Private placements may have the potential to offer investment opportunities for long-term investors and to broaden financing options for small and medium-sized enterprises (SMEs). While the Action Plan for Capital Markets Union (CMU) acknowledged the potential for growth in European private placements, it also identified a lack of standardised processes and documentation as barriers to further development.
Key aims of CMU are the elimination of barriers to cross-border investments and reduction in the cost of funding. It is expected that the European Commission’s efforts in this area will include a focus on the tax and regulatory barriers to cross-border private placements. In addition, the focus on SME start-up and venture capital funding may compliment these efforts to promote private placements in those sectors.
Changes to the prospectus regime
A clear advantage to private placements is that they avoid the need for a prospectus and ongoing disclosure requirements that accompany public offers. As a result, private placements often have a short turnaround time and are less costly to set up.
On July 20, 2017 the new Prospectus Regulation (EU) 2017/1129 (PR) came into force. The bulk of its provisions will apply from July 21, 2019, after which time the existing Prospectus Directive (PD) regime will cease to have effect.
The PR will keep a number of the PD’s exemptions from what constitutes an “offer to the public”, therefore keeping the following safe harbours from the “public offer” prospectus requirement:
- issues with denominations of at least €100,000 (or equivalent)
- issues of debt securities solely to qualified investors
- issues to fewer than 150 non-qualified investors
- issues with a minimum commitment of €100,000 per investor.
Currently under the PD, issues of securities fall outside the legislation altogether where the total consideration in the EU is less than €5 million (calculated over 12 months). The minimum issuance carve-out has been retained in the new rules, albeit at a lower threshold of €1 million (calculated over 12 months).
Member States will have the discretion to exempt from the prospectus requirement (or instead impose minimum disclosure requirements on) domestic issues of securities with total consideration over 12 months of up to €8 million (up from €5 million). Under this approach, the threshold at which an issue requires a prospectus or other disclosure document depends on whether the issue is cross border or, if domestic, in which jurisdiction, since the threshold will vary according to national law. This perpetuates the very fragmentation that this redrafting exercise seeks to avoid.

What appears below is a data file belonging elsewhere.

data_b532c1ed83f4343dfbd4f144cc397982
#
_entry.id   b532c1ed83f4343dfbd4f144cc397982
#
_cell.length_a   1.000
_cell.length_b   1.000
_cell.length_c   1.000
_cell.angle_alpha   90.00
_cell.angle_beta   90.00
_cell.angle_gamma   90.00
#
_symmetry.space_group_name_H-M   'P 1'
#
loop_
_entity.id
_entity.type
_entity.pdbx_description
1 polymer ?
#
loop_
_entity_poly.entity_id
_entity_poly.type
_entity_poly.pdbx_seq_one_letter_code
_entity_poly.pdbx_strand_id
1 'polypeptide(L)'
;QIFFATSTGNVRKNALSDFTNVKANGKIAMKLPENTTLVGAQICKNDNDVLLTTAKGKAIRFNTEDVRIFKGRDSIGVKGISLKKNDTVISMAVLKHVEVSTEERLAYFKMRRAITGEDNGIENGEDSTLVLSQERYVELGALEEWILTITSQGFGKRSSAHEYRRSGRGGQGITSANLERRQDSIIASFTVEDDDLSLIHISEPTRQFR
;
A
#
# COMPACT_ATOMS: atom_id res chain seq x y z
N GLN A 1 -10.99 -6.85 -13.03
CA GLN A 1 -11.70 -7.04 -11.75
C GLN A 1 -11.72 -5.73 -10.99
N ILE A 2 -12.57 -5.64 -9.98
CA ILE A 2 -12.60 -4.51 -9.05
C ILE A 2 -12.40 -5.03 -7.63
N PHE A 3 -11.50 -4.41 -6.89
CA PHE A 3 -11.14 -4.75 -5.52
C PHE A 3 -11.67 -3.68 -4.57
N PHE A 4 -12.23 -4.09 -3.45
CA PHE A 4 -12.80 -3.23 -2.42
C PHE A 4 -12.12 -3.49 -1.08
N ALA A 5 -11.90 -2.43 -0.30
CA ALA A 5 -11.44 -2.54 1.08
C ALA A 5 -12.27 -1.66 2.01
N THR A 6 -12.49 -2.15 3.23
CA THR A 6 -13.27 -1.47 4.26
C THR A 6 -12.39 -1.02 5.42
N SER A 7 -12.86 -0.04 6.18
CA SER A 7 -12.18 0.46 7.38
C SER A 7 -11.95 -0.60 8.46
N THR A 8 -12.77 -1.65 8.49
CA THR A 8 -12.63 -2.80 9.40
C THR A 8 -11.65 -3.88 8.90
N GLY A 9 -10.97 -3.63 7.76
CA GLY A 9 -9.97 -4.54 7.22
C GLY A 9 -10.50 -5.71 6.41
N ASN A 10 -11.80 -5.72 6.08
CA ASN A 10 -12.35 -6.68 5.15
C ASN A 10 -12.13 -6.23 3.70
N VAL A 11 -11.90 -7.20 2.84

Addressing the fragmented market for private placements
Tax treatment is often a significant consideration in deal structuring, and withholding tax is an important driver. In addition, transfers of debt securities may attract stamp duty. The applicability of withholding tax on bond payments may depend on the location of the issuer and investors, and availability of exemptions. Tax treatment of private placements is determined largely along national lines, and as a result the European market for private placements remains fragmented.
In some Member States, there may be exemptions available. For example, on January 1, 2016 a “qualifying private placement exemption” took effect in the United Kingdom. The UK generally imposes a 20 per cent withholding tax on payments of interest made by a UK borrower where that interest has a UK source (and some foreign borrowers where the interest has a UK source). The qualifying private placement exemption allows UK corporate borrowers to pay interest gross on a cross-border basis, provided that certain conditions are met. First, the interest must be in respect of a privately placed debt security (i.e. a bond), that is not listed on a recognized stock exchange. Secondly, the securities must:
- have maturities not exceeding 50 years
- have a minimum value of £10 million at the time they are issued, and
- be issued for genuine commercial reasons and not as part of a tax advantage scheme.
In addition, certain formalities must be met, such as requiring the issuer hold a “creditor certificate” for each investor setting out information relating to the investor’s residency and beneficial interest in the securities.